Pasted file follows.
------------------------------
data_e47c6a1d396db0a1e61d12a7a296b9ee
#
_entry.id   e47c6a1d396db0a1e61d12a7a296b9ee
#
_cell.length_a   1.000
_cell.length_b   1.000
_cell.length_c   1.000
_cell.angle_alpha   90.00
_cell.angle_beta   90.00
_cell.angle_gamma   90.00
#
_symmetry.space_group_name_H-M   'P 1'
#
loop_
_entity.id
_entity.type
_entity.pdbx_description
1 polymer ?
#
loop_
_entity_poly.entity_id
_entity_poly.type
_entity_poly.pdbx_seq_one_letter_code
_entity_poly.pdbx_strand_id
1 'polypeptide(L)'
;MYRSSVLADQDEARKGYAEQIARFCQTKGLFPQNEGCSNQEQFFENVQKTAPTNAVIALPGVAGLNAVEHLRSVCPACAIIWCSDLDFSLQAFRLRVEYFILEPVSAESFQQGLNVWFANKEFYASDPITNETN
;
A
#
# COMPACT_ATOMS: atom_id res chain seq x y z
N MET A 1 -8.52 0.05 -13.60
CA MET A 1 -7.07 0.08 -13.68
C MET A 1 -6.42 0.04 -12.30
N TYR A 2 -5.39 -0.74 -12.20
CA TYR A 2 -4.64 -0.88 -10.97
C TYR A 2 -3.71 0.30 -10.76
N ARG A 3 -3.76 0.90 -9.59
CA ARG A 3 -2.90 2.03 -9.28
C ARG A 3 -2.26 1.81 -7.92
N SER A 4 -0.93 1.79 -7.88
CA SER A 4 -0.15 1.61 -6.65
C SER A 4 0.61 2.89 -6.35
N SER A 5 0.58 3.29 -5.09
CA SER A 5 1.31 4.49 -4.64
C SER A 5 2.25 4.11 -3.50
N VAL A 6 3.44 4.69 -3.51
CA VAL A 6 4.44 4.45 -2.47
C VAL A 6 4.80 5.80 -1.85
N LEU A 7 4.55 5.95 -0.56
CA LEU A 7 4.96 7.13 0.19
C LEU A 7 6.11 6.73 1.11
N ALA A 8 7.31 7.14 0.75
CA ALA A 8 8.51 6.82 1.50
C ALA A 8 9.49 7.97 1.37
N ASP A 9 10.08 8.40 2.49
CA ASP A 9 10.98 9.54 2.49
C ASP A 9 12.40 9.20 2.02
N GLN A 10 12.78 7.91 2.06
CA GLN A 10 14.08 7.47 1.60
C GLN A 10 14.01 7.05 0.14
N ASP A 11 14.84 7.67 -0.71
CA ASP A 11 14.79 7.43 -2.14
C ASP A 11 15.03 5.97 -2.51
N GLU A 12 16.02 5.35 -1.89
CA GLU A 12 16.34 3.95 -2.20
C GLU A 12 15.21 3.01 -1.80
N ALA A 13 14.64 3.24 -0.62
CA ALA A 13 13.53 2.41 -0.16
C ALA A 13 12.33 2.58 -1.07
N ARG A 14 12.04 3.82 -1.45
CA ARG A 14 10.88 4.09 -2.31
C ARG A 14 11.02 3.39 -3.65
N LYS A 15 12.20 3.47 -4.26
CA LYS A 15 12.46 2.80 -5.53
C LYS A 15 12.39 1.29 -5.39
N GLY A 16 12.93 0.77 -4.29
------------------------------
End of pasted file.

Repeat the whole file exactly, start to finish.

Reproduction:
data_e47c6a1d396db0a1e61d12a7a296b9ee
#
_entry.id   e47c6a1d396db0a1e61d12a7a296b9ee
#
_cell.length_a   1.000
_cell.length_b   1.000
_cell.length_c   1.000
_cell.angle_alpha   90.00
_cell.angle_beta   90.00
_cell.angle_gamma   90.00
#
_symmetry.space_group_name_H-M   'P 1'
#
loop_
_entity.id
_entity.type
_entity.pdbx_description
1 polymer ?
#
loop_
_entity_poly.entity_id
_entity_poly.type
_entity_poly.pdbx_seq_one_letter_code
_entity_poly.pdbx_strand_id
1 'polypeptide(L)'
;MYRSSVLADQDEARKGYAEQIARFCQTKGLFPQNEGCSNQEQFFENVQKTAPTNAVIALPGVAGLNAVEHLRSVCPACAIIWCSDLDFSLQAFRLRVEYFILEPVSAESFQQGLNVWFANKEFYASDPITNETN
;
A
#
# COMPACT_ATOMS: atom_id res chain seq x y z
N MET A 1 -8.52 0.05 -13.60
CA MET A 1 -7.07 0.08 -13.68
C MET A 1 -6.42 0.04 -12.30
N TYR A 2 -5.39 -0.74 -12.20
CA TYR A 2 -4.64 -0.88 -10.97
C TYR A 2 -3.71 0.30 -10.76
N ARG A 3 -3.76 0.90 -9.59
CA ARG A 3 -2.90 2.03 -9.28
C ARG A 3 -2.26 1.81 -7.92
N SER A 4 -0.93 1.79 -7.88
CA SER A 4 -0.15 1.61 -6.65
C SER A 4 0.61 2.89 -6.35
N SER A 5 0.58 3.29 -5.09
CA SER A 5 1.31 4.49 -4.64
C SER A 5 2.25 4.11 -3.50
N VAL A 6 3.44 4.69 -3.51
CA VAL A 6 4.44 4.45 -2.47
C VAL A 6 4.80 5.80 -1.85
N LEU A 7 4.55 5.95 -0.56
CA LEU A 7 4.96 7.13 0.19
C LEU A 7 6.11 6.73 1.11
N ALA A 8 7.31 7.14 0.75
CA ALA A 8 8.51 6.82 1.50
C ALA A 8 9.49 7.97 1.37
N ASP A 9 10.08 8.40 2.49
CA ASP A 9 10.98 9.54 2.49
C ASP A 9 12.40 9.20 2.02
N GLN A 10 12.78 7.91 2.06
CA GLN A 10 14.08 7.47 1.60
C GLN A 10 14.01 7.05 0.14
N ASP A 11 14.84 7.67 -0.71
CA ASP A 11 14.79 7.43 -2.14
C ASP A 11 15.03 5.97 -2.51
N GLU A 12 16.02 5.35 -1.89
CA GLU A 12 16.34 3.95 -2.20
C GLU A 12 15.21 3.01 -1.80
N ALA A 13 14.64 3.24 -0.62
CA ALA A 13 13.53 2.41 -0.16
C ALA A 13 12.33 2.58 -1.07
N ARG A 14 12.04 3.82 -1.45
CA ARG A 14 10.88 4.09 -2.31
C ARG A 14 11.02 3.39 -3.65
N LYS A 15 12.20 3.47 -4.26
CA LYS A 15 12.46 2.80 -5.53
C LYS A 15 12.39 1.29 -5.39
N GLY A 16 12.93 0.77 -4.29